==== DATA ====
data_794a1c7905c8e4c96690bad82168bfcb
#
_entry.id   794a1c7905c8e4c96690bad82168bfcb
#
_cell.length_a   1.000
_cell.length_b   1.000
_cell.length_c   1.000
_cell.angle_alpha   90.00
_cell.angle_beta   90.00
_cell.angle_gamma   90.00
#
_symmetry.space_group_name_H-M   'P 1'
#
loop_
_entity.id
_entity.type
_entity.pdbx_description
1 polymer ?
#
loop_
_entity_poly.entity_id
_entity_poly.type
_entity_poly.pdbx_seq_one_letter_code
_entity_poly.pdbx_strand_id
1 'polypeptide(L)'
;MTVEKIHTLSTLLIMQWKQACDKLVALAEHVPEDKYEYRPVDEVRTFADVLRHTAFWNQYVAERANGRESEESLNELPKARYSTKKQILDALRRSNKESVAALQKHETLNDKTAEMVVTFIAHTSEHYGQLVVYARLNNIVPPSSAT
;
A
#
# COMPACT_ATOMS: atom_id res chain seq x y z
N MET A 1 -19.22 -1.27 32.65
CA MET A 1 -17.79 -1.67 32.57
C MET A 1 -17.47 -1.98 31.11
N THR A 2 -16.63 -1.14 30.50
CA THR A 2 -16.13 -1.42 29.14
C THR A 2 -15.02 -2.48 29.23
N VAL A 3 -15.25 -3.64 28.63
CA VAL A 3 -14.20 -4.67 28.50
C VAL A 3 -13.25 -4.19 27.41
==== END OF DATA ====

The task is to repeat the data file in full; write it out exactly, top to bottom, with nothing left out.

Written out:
data_794a1c7905c8e4c96690bad82168bfcb
#
_entry.id   794a1c7905c8e4c96690bad82168bfcb
#
_cell.length_a   1.000
_cell.length_b   1.000
_cell.length_c   1.000
_cell.angle_alpha   90.00
_cell.angle_beta   90.00
_cell.angle_gamma   90.00
#
_symmetry.space_group_name_H-M   'P 1'
#
loop_
_entity.id
_entity.type
_entity.pdbx_description
1 polymer ?
#
loop_
_entity_poly.entity_id
_entity_poly.type
_entity_poly.pdbx_seq_one_letter_code
_entity_poly.pdbx_strand_id
1 'polypeptide(L)'
;MTVEKIHTLSTLLIMQWKQACDKLVALAEHVPEDKYEYRPVDEVRTFADVLRHTAFWNQYVAERANGRESEESLNELPKARYSTKKQILDALRRSNKESVAALQKHETLNDKTAEMVVTFIAHTSEHYGQLVVYARLNNIVPPSSAT
;
A
#
# COMPACT_ATOMS: atom_id res chain seq x y z
N MET A 1 -19.22 -1.27 32.65
CA MET A 1 -17.79 -1.67 32.57
C MET A 1 -17.47 -1.98 31.11
N THR A 2 -16.63 -1.14 30.50
CA THR A 2 -16.13 -1.42 29.14
C THR A 2 -15.02 -2.48 29.23
N VAL A 3 -15.25 -3.64 28.63
CA VAL A 3 -14.20 -4.67 28.50
C VAL A 3 -13.25 -4.19 27.41